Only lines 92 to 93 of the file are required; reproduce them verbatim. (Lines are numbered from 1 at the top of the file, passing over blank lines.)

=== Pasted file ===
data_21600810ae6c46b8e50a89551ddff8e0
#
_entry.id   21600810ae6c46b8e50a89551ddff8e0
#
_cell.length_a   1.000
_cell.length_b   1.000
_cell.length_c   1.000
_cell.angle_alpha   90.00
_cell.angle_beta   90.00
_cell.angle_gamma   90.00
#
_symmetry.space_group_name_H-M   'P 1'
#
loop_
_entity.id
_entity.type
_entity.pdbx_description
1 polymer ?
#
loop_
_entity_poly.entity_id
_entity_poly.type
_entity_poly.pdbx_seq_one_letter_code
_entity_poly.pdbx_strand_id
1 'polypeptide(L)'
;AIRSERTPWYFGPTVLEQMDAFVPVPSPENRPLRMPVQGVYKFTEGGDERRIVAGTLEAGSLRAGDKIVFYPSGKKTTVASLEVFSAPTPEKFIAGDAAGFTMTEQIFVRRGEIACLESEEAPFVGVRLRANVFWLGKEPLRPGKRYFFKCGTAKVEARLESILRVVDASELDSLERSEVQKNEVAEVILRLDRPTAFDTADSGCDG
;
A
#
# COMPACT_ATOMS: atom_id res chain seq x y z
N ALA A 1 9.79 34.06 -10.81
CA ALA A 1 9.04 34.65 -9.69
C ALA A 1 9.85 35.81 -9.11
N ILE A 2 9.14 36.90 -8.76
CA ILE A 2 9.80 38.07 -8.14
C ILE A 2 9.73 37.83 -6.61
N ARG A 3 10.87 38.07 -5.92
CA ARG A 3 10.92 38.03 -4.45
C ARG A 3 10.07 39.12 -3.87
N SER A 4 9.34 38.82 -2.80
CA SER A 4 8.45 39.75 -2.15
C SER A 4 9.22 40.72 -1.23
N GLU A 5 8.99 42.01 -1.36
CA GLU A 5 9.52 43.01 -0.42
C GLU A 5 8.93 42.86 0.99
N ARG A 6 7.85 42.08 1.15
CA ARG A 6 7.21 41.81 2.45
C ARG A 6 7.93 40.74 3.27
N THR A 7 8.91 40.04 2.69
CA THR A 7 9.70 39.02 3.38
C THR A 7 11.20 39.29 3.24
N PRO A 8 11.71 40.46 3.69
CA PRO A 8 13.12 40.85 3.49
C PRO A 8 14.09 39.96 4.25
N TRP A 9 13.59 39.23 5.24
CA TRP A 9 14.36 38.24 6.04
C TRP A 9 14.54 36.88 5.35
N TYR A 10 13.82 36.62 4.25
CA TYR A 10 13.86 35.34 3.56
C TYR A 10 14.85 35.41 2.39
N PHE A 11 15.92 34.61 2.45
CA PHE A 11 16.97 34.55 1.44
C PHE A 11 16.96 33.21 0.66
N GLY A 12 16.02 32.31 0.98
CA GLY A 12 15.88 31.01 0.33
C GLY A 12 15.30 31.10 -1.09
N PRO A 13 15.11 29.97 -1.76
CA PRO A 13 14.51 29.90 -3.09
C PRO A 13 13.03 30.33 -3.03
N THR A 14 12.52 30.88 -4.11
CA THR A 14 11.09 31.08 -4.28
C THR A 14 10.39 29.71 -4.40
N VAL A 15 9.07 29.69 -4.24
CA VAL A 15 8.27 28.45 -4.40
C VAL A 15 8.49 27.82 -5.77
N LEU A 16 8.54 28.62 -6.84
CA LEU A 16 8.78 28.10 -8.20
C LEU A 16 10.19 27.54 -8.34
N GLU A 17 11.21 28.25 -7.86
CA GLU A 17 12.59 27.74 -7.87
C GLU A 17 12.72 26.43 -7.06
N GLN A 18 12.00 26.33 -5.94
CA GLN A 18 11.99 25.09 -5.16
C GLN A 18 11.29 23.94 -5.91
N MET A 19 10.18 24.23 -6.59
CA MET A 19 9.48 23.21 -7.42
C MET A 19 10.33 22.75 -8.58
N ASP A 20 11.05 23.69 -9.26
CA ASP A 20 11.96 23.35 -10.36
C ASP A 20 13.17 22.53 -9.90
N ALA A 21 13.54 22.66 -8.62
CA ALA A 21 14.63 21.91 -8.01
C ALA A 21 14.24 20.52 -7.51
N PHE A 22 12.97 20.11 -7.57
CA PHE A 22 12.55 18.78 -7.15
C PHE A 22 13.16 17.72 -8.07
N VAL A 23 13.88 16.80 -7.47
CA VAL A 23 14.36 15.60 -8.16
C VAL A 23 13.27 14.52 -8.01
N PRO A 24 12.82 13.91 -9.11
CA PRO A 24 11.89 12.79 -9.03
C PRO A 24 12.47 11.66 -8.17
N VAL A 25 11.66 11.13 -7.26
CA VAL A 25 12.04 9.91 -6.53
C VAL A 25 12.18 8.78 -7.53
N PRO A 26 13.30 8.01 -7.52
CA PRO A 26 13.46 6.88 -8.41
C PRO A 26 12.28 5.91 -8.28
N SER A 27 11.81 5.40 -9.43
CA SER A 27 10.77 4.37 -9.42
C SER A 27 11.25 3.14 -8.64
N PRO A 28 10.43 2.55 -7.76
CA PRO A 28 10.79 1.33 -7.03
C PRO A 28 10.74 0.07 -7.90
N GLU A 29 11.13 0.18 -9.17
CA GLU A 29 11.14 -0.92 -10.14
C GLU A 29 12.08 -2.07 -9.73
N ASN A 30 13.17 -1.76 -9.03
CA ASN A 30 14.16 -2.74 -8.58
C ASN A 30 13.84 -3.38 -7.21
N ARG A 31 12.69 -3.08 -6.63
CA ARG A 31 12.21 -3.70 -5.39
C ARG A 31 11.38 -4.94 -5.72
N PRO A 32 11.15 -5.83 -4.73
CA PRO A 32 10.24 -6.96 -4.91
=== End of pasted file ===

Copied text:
CA ALA A 21 14.63 21.91 -8.01
C ALA A 21 14.24 20.52 -7.51